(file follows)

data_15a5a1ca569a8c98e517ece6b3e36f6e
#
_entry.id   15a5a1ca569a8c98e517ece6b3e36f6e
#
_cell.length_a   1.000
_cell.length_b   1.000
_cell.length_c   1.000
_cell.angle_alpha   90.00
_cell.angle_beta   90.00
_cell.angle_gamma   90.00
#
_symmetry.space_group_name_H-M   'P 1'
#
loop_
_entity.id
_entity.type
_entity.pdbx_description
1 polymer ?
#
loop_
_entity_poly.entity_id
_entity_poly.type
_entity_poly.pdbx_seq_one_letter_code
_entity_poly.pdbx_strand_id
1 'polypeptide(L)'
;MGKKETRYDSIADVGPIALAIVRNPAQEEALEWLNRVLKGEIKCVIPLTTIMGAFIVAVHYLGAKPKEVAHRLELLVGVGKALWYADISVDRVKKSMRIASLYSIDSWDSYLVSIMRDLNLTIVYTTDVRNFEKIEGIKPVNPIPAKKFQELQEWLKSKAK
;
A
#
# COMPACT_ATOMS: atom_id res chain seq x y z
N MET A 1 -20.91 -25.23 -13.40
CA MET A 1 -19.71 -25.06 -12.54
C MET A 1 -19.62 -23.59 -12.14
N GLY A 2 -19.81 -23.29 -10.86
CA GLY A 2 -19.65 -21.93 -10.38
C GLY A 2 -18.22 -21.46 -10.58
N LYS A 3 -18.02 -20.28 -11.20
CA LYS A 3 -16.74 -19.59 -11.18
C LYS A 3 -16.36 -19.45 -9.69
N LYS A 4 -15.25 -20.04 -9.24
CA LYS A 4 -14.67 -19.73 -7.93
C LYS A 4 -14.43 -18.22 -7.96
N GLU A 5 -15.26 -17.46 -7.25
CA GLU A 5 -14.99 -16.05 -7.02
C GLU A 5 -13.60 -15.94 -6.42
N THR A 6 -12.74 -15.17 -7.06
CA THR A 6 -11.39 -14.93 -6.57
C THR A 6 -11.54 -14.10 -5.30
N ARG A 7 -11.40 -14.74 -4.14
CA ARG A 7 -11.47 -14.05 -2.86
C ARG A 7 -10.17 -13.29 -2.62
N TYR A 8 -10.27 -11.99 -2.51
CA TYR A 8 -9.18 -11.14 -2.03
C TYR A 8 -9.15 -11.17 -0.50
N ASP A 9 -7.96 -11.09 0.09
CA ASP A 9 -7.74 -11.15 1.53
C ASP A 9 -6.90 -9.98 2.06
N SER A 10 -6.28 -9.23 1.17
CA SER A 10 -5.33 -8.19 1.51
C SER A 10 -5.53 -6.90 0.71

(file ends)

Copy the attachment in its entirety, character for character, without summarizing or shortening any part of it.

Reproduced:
data_15a5a1ca569a8c98e517ece6b3e36f6e
#
_entry.id   15a5a1ca569a8c98e517ece6b3e36f6e
#
_cell.length_a   1.000
_cell.length_b   1.000
_cell.length_c   1.000
_cell.angle_alpha   90.00
_cell.angle_beta   90.00
_cell.angle_gamma   90.00
#
_symmetry.space_group_name_H-M   'P 1'
#
loop_
_entity.id
_entity.type
_entity.pdbx_description
1 polymer ?
#
loop_
_entity_poly.entity_id
_entity_poly.type
_entity_poly.pdbx_seq_one_letter_code
_entity_poly.pdbx_strand_id
1 'polypeptide(L)'
;MGKKETRYDSIADVGPIALAIVRNPAQEEALEWLNRVLKGEIKCVIPLTTIMGAFIVAVHYLGAKPKEVAHRLELLVGVGKALWYADISVDRVKKSMRIASLYSIDSWDSYLVSIMRDLNLTIVYTTDVRNFEKIEGIKPVNPIPAKKFQELQEWLKSKAK
;
A
#
# COMPACT_ATOMS: atom_id res chain seq x y z
N MET A 1 -20.91 -25.23 -13.40
CA MET A 1 -19.71 -25.06 -12.54
C MET A 1 -19.62 -23.59 -12.14
N GLY A 2 -19.81 -23.29 -10.86
CA GLY A 2 -19.65 -21.93 -10.38
C GLY A 2 -18.22 -21.46 -10.58
N LYS A 3 -18.02 -20.28 -11.20
CA LYS A 3 -16.74 -19.59 -11.18
C LYS A 3 -16.36 -19.45 -9.69
N LYS A 4 -15.25 -20.04 -9.24
CA LYS A 4 -14.67 -19.73 -7.93
C LYS A 4 -14.43 -18.22 -7.96
N GLU A 5 -15.26 -17.46 -7.25
CA GLU A 5 -14.99 -16.05 -7.02
C GLU A 5 -13.60 -15.94 -6.42
N THR A 6 -12.74 -15.17 -7.06
CA THR A 6 -11.39 -14.93 -6.57
C THR A 6 -11.54 -14.10 -5.30
N ARG A 7 -11.40 -14.74 -4.14
CA ARG A 7 -11.47 -14.05 -2.86
C ARG A 7 -10.17 -13.29 -2.62
N TYR A 8 -10.27 -11.99 -2.51
CA TYR A 8 -9.18 -11.14 -2.03
C TYR A 8 -9.15 -11.17 -0.50
N ASP A 9 -7.96 -11.09 0.09
CA ASP A 9 -7.74 -11.15 1.53
C ASP A 9 -6.90 -9.98 2.06
N SER A 10 -6.28 -9.23 1.17
CA SER A 10 -5.33 -8.19 1.51
C SER A 10 -5.53 -6.90 0.71